Wednesday, October 31, 2007
It took six months, 100,000 troops massed on the border, and the threat of an invasion, but Turkey has finally started getting some cooperation on the PKK question, both from the US and the Iraqi Kurds:
"We have given them more and more intelligence as a result of the recent concerns," said Defense Department Press Secretary Geoff Morrell...
He did not say specifically when the increase started or how the intelligence was being gathered.
But the military in the last week or so has sent manned U-2 spy planes to the border region used by rebels, said a second defense official, speaking on condition of anonymity because he was not authorized to speak about it on the record.
The official also said that the U.S. military saw a battalion of several hundred Peshmerga - the militia of the Kurdish Iraqi regional authorities - moving toward the border over the weekend. That could represent a notable change from last week when the top U.S. military commander in the area said he was not aware of any Kurdish attempts to rein in the PKK.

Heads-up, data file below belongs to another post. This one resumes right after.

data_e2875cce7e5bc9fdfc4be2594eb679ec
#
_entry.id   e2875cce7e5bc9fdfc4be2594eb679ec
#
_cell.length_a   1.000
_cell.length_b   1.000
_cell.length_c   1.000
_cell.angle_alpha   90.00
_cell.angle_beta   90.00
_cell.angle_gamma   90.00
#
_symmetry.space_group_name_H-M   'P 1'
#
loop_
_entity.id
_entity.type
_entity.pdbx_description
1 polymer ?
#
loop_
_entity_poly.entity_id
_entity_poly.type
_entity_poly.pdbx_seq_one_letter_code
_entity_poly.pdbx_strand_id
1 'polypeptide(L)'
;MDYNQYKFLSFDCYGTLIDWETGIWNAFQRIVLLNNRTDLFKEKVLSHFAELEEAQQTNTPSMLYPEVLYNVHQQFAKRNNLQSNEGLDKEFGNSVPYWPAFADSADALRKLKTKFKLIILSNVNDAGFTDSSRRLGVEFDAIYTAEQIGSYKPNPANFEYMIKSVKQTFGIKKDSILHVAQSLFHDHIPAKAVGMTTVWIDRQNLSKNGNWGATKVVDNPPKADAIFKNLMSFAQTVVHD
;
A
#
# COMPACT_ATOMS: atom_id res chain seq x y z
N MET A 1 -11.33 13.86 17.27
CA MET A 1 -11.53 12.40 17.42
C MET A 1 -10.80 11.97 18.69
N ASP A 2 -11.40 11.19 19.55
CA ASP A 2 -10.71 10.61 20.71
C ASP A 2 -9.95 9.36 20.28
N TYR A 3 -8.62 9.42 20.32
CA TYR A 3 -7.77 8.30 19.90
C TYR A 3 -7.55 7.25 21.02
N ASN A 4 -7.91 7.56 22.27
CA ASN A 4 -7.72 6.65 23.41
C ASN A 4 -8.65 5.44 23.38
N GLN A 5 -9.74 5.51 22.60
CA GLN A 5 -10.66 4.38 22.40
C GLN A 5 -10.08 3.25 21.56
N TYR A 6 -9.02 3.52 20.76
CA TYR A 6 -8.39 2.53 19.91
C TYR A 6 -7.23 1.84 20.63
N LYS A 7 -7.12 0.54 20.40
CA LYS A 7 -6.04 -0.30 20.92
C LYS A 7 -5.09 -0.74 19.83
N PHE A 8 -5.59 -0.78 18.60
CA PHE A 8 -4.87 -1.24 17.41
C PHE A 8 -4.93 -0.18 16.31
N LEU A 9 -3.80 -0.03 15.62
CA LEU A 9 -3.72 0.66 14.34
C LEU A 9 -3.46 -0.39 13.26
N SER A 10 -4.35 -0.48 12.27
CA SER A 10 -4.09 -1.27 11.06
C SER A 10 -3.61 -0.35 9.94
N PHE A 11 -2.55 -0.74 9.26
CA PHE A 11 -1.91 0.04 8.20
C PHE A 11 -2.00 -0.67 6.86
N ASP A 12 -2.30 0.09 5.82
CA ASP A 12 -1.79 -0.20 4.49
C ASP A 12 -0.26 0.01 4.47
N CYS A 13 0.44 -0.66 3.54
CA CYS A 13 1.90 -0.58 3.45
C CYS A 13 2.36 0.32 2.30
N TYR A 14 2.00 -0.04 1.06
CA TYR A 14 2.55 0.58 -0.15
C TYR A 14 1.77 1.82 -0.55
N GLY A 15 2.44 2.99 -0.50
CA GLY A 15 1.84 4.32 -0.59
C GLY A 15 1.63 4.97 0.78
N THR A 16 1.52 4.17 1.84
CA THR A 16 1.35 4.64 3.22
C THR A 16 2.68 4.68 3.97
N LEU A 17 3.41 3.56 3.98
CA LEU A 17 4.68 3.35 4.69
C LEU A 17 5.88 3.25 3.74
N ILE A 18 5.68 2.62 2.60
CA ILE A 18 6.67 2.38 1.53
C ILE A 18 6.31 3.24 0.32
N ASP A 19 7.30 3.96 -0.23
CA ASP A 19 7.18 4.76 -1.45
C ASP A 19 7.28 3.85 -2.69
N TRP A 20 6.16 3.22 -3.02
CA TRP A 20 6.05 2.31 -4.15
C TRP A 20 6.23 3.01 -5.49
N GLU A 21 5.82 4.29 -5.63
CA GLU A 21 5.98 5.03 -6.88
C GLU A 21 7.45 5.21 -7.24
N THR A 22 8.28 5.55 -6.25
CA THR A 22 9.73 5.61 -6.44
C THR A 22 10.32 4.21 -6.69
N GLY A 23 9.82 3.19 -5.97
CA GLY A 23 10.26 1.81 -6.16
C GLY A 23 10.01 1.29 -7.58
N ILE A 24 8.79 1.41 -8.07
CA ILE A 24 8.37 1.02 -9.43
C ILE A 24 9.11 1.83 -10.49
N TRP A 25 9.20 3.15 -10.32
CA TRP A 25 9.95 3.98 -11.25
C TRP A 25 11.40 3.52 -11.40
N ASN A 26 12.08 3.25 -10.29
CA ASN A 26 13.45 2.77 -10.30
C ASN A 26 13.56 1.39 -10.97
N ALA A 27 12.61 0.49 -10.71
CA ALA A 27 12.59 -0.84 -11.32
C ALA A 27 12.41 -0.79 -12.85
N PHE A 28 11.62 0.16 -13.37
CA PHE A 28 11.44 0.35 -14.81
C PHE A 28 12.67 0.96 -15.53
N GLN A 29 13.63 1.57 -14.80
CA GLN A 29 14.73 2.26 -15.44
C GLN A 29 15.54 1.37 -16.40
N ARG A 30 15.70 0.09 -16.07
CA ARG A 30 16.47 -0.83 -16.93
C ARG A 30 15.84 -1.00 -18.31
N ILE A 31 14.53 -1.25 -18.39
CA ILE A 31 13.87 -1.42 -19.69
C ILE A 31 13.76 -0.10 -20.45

The next major benchmark comes on November 5, when Turkish Prime Minister Recep Tayyip Erdogan is in Washington to meet with President Bush. The outcome of that meeting should determine whether and how aggressively Turkey will pursue economic sanctions against the Kurdish north. But between the Turkish military's announcement that no invasion would take place before the meeting and the onset of winter in the Qandil mountains, it looks less and less likely that Turkey will resort to force to resolve the issue.